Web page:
Last summer Katie Henderson smashed a Cairngorm mountain running record which had lasted 32 years – only to see it broken by another athlete just three weeks later.
But the Aboyne-based physiotherapist has now re-entered the hill running record books with another epic performance in the Scottish Highlands.
Aberdeen’s Kath Butler clocked what was to be known as the fastest known time for a run over the four tops of Cairngorm, Ben Macdui, Cairn Toul and Braeriach when she recorded 6hr 45min in 1988.
Henderson substantially revised that mark when skipping round the mountainous circuit in 5:48:13 last July.
But, the following month, Caroline Marwick of Inverness Harriers cut the FKT down by another significant margin, to 5:30:30.
Henderson’s latest challenge was to bag a women’s FKT for an extension of last year’s run – tackling what’s known as the Cairngorm Big 6.
This run includes the original Cairngorm 4,000s, but adds in Ben Avon and Beinn a’ Bhuird. There’s actually a seventh Munro on the route, as Sgor an Lochaine Uaine was reclassified in 1997.
Henderson, who has enjoyed a lifelong passion for walking, mountain biking, climbing and ski-ing, completed the 40-mile journey, which included close to 13,500ft of elevation gain, in 12:44:24.
Highland athlete Ally Beaven broke the men’s record last summer when clocking 9:00:34, but until now there hasn’t been a FKT for a woman.
Henderson said: “I suppose I’ve set a record rather than broken one, so I have the fastest and slowest known times by a woman for this challenge.
“I read about the route in Ally Beaven’s book, but I’ve known about it for a long time, more as a winter ski-ing route rather than a running one.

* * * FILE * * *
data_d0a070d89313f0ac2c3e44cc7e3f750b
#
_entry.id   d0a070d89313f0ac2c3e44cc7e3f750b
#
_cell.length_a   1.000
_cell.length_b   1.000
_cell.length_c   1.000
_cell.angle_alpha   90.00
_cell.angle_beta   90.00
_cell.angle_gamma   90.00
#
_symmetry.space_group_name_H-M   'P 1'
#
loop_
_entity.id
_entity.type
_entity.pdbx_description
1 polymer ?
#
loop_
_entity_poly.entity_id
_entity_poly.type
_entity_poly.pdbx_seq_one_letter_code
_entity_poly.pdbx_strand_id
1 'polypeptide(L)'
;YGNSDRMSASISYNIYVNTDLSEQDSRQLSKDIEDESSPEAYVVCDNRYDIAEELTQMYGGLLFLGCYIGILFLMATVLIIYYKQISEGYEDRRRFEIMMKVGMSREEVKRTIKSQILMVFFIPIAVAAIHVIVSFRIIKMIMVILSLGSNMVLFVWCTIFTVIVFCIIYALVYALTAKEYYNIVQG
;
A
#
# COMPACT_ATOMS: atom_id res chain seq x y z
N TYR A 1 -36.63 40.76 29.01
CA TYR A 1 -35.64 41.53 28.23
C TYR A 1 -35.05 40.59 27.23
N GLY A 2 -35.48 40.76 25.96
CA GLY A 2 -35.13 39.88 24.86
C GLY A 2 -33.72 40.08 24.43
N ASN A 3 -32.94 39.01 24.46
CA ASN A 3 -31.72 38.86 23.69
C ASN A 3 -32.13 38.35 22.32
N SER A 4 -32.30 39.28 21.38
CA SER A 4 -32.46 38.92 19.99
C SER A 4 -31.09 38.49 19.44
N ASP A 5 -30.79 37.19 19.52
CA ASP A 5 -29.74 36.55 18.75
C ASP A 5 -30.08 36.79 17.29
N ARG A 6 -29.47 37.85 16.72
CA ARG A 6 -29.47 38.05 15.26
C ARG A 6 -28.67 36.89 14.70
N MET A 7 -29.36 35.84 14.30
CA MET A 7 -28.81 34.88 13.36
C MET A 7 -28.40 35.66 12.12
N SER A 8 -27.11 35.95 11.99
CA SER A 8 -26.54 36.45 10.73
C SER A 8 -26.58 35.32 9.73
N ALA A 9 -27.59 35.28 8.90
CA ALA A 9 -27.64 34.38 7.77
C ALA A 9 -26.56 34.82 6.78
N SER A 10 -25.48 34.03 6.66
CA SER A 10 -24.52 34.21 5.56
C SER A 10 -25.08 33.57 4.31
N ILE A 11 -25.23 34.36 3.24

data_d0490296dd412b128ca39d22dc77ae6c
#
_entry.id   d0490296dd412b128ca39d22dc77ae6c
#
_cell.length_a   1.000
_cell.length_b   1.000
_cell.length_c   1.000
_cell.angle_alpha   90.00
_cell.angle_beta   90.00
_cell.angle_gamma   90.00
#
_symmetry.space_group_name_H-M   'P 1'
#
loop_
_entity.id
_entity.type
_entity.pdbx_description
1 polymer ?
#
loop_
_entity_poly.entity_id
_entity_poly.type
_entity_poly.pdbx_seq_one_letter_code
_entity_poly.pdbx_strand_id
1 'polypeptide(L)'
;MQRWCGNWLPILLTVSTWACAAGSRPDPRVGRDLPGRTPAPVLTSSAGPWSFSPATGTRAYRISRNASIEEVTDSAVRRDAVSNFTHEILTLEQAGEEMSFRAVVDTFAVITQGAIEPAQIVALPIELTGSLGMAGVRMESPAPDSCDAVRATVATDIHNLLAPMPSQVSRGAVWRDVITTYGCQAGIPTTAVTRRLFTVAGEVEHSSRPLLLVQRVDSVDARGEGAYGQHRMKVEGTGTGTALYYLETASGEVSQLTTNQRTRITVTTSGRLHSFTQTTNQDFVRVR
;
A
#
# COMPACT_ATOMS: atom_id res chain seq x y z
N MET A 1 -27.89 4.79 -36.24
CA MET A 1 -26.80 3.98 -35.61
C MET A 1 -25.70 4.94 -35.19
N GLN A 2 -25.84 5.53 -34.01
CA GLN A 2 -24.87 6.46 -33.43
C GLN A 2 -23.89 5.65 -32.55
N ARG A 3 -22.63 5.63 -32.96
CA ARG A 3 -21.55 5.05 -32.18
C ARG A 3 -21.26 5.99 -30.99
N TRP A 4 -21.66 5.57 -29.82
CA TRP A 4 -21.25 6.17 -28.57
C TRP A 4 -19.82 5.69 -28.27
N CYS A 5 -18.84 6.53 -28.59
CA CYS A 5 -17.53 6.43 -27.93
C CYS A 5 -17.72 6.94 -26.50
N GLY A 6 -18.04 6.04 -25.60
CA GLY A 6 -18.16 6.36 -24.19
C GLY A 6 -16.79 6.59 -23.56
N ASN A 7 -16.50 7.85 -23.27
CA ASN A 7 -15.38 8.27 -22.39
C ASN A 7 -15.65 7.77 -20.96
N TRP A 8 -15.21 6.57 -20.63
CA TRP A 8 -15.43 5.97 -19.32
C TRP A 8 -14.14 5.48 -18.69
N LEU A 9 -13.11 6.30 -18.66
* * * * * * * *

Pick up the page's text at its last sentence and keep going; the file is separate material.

“It’s a classic ski circuit, so that’s where it originally came from, but I didn’t get the chance to do it last winter.
“So, I just decided to try running it recently, when the weather was good. It wasn’t a case of training specifically for it. It was more a case of having the time and just deciding it was a good idea.
“It’s the longest run I’ve done, both in terms of distance and time on my feet. I did it solo and, of course, there’s no route markings.
“Although the weather forecast was good, the clag came down at one point, so I had to use a map and compass for navigation. So that was an added challenge.
“I didn’t have a specific time in mind, I just wanted to complete it. I thought somewhere in the 12-14 hour timescale was possible.”
Henderson has now set the standard, but whether her mark survives longer than her 2020 4,000s record remains to be seen.
The Deeside runner is adamant, however, that she won’t be tempted to have another go at it.
She said: “I don’t think I’d run it again. If I do the route again it will be on skis.”
In the meantime, Henderson will continue to enjoy long runs in the mountains, but has only one competitive race pencilled on her calendar.
She said: “I’ve done some enjoyable runs over in Knoydart and I did the Cuillins Traverse, so I’ll do more of that sort of thing.
“The only race I’ve got planned is the Snowden Skyline, but that’s not until October.”
Henderson puts race organiser hat on
Henderson will switch to race organiser mode next weekend when she takes charge of the 26-mile Lairig Ghru run between Braemar and Aviemore.
The event has attracted a field of more than 200 runners including past winners Robbie Simpson (Deeside Runners) and Kerry Prise (Metro Aberdeen).
She said: “We have a very good line-up in the women’s and men’s races, so it should be interesting.
“The guidelines for events have been relaxed a bit recently, which is good, but we’ll still be setting the runners off in waves.
“We’ve also altered the finishing point in Aviemore to avoid the main street as it’s far too busy now and it wouldn’t be a good idea to have so many runners congregating there.”